Ms. Bilfield goes to Washington | February 1, 2013 | Palo Alto Weekly | Palo Alto Online |

Palo Alto Weekly

Arts & Entertainment - February 1, 2013

Ms. Bilfield goes to Washington

Stanford Live artistic director Jenny Bilfield will head the Washington Performing Arts Society

by Rebecca Wallace

After playing a starring role in bringing Stanford's new Bing Concert Hall to life, Jenny Bilfield is heading east: to the iconic Kennedy Center and the modern Music Center at Strathmore. She's leaving her job as the artistic director of Stanford Live to become president and CEO of the Washington Performing Arts Society.

The Washington, D.C., organization, founded 47 years ago, presents dance and classical, jazz, pop, vocal and world music. Performers this season include violinists Hilary Hahn and Anne-Sophie Mutter, jazz singer and bassist Esperanza Spalding, and the dance company Ron K. Brown and Evidence. The Kennedy Center is a big venue for the group, along with Strathmore, the Harman Center for the Arts and others. Bilfield, who used to live in New York City, is looking forward to moving back to a bustling urban area.

"It's exciting, and a different environment," she said. "There's a real sense of mission and opportunity."

Bilfield has been at Stanford since 2006, serving first as artistic and executive director of Stanford Lively Arts, and then as artistic director of the organization after it was rebranded as Stanford Live last year. She's been a member of the central planning team for the Bing hall and a particular advocate for arts programs that bring performers and students together at the university.

Rather than just whisking in a big name for one performance, Bilfield wanted to have performers arrive earlier and stay longer when they could, imparting artistic knowledge to Stanford's students. Collaborations in the last few years have included sound sculptor Trimpin teaching students to build their own musical instruments; and Stanford dancers and gymnasts being trained by Brooklyn dancer Elizabeth Streb's company — and then getting to perform with the group.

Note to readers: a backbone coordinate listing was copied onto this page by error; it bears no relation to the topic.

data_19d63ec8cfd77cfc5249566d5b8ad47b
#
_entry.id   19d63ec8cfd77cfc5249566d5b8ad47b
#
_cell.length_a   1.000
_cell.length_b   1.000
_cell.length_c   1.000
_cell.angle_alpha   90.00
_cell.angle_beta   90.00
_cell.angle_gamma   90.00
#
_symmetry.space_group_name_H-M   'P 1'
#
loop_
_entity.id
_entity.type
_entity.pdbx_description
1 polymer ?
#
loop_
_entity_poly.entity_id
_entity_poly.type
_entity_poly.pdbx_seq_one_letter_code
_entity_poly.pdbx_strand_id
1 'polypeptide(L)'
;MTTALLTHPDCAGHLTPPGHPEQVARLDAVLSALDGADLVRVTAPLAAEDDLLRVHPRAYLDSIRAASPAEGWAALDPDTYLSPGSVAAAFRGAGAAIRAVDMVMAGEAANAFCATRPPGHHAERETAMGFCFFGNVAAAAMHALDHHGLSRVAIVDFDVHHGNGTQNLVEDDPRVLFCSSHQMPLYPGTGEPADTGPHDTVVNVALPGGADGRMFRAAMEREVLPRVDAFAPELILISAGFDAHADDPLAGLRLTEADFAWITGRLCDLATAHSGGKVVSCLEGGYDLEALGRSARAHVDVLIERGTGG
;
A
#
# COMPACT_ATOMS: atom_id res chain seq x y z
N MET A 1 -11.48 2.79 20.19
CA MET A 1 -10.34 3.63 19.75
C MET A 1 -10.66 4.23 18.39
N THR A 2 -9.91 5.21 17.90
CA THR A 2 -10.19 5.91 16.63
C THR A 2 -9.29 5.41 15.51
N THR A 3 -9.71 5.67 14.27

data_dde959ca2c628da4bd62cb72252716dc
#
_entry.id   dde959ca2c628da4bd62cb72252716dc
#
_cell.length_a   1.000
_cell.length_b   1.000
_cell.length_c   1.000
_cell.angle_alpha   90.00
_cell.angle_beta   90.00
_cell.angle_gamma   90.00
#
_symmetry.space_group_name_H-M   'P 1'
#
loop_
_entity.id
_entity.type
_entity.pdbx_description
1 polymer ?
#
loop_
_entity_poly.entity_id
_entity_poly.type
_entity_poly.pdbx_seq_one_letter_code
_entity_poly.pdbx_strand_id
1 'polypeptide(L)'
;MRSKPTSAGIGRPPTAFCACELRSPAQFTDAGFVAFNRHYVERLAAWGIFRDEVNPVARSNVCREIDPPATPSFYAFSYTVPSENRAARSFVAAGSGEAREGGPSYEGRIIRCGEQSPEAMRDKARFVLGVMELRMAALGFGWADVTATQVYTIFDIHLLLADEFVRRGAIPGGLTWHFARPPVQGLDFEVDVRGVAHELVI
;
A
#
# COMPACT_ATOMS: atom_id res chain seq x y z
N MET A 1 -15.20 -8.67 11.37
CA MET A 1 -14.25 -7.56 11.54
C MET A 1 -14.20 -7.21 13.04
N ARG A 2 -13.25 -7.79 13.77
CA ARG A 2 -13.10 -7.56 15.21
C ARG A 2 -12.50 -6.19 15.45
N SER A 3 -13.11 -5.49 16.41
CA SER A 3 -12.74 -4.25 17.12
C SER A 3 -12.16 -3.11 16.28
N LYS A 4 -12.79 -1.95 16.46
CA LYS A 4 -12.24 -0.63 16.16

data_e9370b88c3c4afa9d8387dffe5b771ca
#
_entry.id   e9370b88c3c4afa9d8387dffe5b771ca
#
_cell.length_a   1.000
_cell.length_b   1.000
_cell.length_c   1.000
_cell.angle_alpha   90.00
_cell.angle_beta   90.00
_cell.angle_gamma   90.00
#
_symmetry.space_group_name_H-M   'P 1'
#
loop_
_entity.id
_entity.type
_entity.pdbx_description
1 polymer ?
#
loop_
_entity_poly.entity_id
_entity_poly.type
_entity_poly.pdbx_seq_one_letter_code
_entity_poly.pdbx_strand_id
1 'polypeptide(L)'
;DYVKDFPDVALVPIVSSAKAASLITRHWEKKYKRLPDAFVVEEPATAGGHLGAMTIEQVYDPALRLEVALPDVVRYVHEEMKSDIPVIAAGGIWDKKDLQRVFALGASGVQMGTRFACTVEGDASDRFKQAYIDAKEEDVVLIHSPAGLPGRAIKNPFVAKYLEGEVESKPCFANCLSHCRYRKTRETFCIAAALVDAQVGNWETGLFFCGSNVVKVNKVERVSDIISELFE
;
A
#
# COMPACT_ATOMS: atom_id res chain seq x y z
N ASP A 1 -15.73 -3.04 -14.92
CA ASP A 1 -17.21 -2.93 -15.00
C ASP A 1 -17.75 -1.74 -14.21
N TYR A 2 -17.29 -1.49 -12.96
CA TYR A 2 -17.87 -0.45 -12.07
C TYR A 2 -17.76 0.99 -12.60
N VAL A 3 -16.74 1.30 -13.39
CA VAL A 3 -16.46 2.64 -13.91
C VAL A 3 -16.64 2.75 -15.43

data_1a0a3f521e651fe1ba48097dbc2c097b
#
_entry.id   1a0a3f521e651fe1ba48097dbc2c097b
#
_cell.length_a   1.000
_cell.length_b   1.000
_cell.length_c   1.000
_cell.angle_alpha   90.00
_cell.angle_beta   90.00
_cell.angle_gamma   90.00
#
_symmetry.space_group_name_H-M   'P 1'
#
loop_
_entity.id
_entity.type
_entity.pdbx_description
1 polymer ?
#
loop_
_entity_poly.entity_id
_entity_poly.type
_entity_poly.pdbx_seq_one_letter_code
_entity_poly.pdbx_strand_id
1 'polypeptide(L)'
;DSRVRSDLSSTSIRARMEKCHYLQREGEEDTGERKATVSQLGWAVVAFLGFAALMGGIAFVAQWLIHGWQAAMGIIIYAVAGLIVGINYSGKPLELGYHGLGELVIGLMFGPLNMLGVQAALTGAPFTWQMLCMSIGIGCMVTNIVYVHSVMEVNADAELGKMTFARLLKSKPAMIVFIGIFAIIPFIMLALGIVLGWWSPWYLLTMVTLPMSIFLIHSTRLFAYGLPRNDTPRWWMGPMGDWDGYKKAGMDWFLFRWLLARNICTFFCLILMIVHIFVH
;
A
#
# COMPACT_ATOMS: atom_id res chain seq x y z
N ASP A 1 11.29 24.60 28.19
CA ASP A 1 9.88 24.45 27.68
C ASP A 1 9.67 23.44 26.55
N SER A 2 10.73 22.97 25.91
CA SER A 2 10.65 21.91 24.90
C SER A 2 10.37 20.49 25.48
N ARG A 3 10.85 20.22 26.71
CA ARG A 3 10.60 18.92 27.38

One of the great joys of this job has been seeing high levels of student participation, Bilfield said. With the Bing hall now open, student concert attendance has been especially robust, she added. "Last night we had 150 students for Yo-Yo Ma."

Bilfield has also been active in arranging commissions and premieres on campus. In fact, she plans to stay at Stanford through March 16 so that she won't miss the performance of a new, Stanford-commissioned work by Steve Reich. The innovative chamber orchestra Alarm Will Sound will be performing Reich's Radiohead-inspired "Radio Rewrite."

Bilfield is scheduled to start her new job on April 1, and says her husband, the composer Joel Phillip Friedman, and their daughter, Hallie, are excited for the move. Before moving to California, the family lived in New York, where Bilfield was president of the music publisher Boosey & Hawkes.

Reginald Van Lee, who chairs the board of directors at the Washington Performing Arts Society, said Bilfield was the natural pick for her new job. "She was the unanimous choice of the search committee from an impressive list of candidates," he said in a press release. Bilfield will replace Neale Perl, who will become president emeritus.

Stanford Live also had some staffing changes last year, when the organization was rebranded. Wiley Hausam came from New York to become the first managing director of the Bing hall, and then was also named executive director of Stanford Live, with Bilfield staying on as artistic director.

When asked whether a replacement would be hired for Bilfield -- or whether Hausam would also assume artistic-director duties -- Matthew Tiews, executive director of arts programs at Stanford, said the decision had not yet been made.

"We are sad to see Jenny leave Stanford but wish her all the best with this exciting new opportunity. ... Stanford Live is currently evaluating its next steps and based on the outcome of that process will begin a search for an appropriate replacement," he wrote in an email.